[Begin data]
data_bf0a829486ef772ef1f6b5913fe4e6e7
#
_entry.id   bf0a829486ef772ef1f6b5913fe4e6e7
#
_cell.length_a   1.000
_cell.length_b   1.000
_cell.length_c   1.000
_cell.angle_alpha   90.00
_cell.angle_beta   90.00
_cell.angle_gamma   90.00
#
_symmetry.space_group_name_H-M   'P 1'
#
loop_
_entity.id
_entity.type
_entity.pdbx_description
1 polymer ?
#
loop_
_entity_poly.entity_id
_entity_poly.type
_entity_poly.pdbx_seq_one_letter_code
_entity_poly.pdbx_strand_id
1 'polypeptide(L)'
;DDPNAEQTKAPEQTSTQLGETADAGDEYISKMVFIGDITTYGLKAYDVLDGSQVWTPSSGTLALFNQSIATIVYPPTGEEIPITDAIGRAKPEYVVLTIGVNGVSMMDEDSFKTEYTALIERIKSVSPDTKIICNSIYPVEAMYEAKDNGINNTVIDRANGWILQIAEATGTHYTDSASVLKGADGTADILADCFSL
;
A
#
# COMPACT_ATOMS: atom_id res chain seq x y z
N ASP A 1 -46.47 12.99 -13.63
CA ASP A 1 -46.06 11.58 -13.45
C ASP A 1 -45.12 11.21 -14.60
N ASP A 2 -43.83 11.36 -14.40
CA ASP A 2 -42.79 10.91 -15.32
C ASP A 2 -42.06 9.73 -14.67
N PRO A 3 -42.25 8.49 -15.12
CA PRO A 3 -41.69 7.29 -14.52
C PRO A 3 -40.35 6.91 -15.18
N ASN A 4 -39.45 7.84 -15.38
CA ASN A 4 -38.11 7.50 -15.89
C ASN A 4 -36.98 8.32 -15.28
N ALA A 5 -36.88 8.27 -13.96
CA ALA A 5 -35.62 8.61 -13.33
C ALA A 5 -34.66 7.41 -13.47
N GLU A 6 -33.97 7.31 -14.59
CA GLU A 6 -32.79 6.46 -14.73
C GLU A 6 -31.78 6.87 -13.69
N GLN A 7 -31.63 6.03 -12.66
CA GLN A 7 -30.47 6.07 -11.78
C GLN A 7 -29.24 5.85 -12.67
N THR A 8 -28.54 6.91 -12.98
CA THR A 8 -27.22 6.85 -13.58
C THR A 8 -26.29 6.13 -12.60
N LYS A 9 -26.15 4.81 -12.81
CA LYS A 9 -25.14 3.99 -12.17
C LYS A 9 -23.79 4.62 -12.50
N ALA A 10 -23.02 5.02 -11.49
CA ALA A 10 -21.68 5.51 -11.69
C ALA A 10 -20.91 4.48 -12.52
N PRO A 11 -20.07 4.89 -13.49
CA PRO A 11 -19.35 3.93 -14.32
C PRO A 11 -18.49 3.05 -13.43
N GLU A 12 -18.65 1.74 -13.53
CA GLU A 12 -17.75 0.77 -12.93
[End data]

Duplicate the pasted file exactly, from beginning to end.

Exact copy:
data_bf0a829486ef772ef1f6b5913fe4e6e7
#
_entry.id   bf0a829486ef772ef1f6b5913fe4e6e7
#
_cell.length_a   1.000
_cell.length_b   1.000
_cell.length_c   1.000
_cell.angle_alpha   90.00
_cell.angle_beta   90.00
_cell.angle_gamma   90.00
#
_symmetry.space_group_name_H-M   'P 1'
#
loop_
_entity.id
_entity.type
_entity.pdbx_description
1 polymer ?
#
loop_
_entity_poly.entity_id
_entity_poly.type
_entity_poly.pdbx_seq_one_letter_code
_entity_poly.pdbx_strand_id
1 'polypeptide(L)'
;DDPNAEQTKAPEQTSTQLGETADAGDEYISKMVFIGDITTYGLKAYDVLDGSQVWTPSSGTLALFNQSIATIVYPPTGEEIPITDAIGRAKPEYVVLTIGVNGVSMMDEDSFKTEYTALIERIKSVSPDTKIICNSIYPVEAMYEAKDNGINNTVIDRANGWILQIAEATGTHYTDSASVLKGADGTADILADCFSL
;
A
#
# COMPACT_ATOMS: atom_id res chain seq x y z
N ASP A 1 -46.47 12.99 -13.63
CA ASP A 1 -46.06 11.58 -13.45
C ASP A 1 -45.12 11.21 -14.60
N ASP A 2 -43.83 11.36 -14.40
CA ASP A 2 -42.79 10.91 -15.32
C ASP A 2 -42.06 9.73 -14.67
N PRO A 3 -42.25 8.49 -15.12
CA PRO A 3 -41.69 7.29 -14.52
C PRO A 3 -40.35 6.91 -15.18
N ASN A 4 -39.45 7.84 -15.38
CA ASN A 4 -38.11 7.50 -15.89
C ASN A 4 -36.98 8.32 -15.28
N ALA A 5 -36.88 8.27 -13.96
CA ALA A 5 -35.62 8.61 -13.33
C ALA A 5 -34.66 7.41 -13.47
N GLU A 6 -33.97 7.31 -14.59
CA GLU A 6 -32.79 6.46 -14.73
C GLU A 6 -31.78 6.87 -13.69
N GLN A 7 -31.63 6.03 -12.66
CA GLN A 7 -30.47 6.07 -11.78
C GLN A 7 -29.24 5.85 -12.67
N THR A 8 -28.54 6.91 -12.98
CA THR A 8 -27.22 6.85 -13.58
C THR A 8 -26.29 6.13 -12.60
N LYS A 9 -26.15 4.81 -12.81
CA LYS A 9 -25.14 3.99 -12.17
C LYS A 9 -23.79 4.62 -12.50
N ALA A 10 -23.02 5.02 -11.49
CA ALA A 10 -21.68 5.51 -11.69
C ALA A 10 -20.91 4.48 -12.52
N PRO A 11 -20.07 4.89 -13.49
CA PRO A 11 -19.35 3.93 -14.32
C PRO A 11 -18.49 3.05 -13.43
N GLU A 12 -18.65 1.74 -13.53
CA GLU A 12 -17.75 0.77 -12.93